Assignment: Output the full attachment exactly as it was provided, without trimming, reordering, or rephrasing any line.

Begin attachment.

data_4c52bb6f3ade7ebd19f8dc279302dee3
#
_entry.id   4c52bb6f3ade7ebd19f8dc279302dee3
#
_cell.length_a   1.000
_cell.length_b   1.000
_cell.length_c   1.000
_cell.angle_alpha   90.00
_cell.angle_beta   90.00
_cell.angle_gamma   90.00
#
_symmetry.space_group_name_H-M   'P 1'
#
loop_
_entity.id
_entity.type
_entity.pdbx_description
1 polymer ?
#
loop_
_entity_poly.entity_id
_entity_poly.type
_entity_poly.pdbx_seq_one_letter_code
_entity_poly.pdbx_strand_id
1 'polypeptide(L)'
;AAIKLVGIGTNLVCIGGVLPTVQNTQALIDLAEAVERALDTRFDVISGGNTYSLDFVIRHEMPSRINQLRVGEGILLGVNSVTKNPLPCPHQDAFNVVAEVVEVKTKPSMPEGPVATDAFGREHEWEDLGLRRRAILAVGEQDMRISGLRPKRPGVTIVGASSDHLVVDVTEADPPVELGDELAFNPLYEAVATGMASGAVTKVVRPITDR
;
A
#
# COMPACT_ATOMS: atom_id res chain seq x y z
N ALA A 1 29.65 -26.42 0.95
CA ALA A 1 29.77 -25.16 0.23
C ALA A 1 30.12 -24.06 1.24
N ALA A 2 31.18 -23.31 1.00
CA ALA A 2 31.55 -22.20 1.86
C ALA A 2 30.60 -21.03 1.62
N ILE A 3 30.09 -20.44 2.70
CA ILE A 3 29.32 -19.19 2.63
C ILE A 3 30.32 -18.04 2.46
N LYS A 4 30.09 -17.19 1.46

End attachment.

data_4c52bb6f3ade7ebd19f8dc279302dee3
#
_entry.id   4c52bb6f3ade7ebd19f8dc279302dee3
#
_cell.length_a   1.000
_cell.length_b   1.000
_cell.length_c   1.000
_cell.angle_alpha   90.00
_cell.angle_beta   90.00
_cell.angle_gamma   90.00
#
_symmetry.space_group_name_H-M   'P 1'
#
loop_
_entity.id
_entity.type
_entity.pdbx_description
1 polymer ?
#
loop_
_entity_poly.entity_id
_entity_poly.type
_entity_poly.pdbx_seq_one_letter_code
_entity_poly.pdbx_strand_id
1 'polypeptide(L)'
;AAIKLVGIGTNLVCIGGVLPTVQNTQALIDLAEAVERALDTRFDVISGGNTYSLDFVIRHEMPSRINQLRVGEGILLGVNSVTKNPLPCPHQDAFNVVAEVVEVKTKPSMPEGPVATDAFGREHEWEDLGLRRRAILAVGEQDMRISGLRPKRPGVTIVGASSDHLVVDVTEADPPVELGDELAFNPLYEAVATGMASGAVTKVVRPITDR
;
A
#
# COMPACT_ATOMS: atom_id res chain seq x y z
N ALA A 1 29.65 -26.42 0.95
CA ALA A 1 29.77 -25.16 0.23
C ALA A 1 30.12 -24.06 1.24
N ALA A 2 31.18 -23.31 1.00
CA ALA A 2 31.55 -22.20 1.86
C ALA A 2 30.60 -21.03 1.62
N ILE A 3 30.09 -20.44 2.70
CA ILE A 3 29.32 -19.19 2.63
C ILE A 3 30.32 -18.04 2.46
N LYS A 4 30.09 -17.19 1.46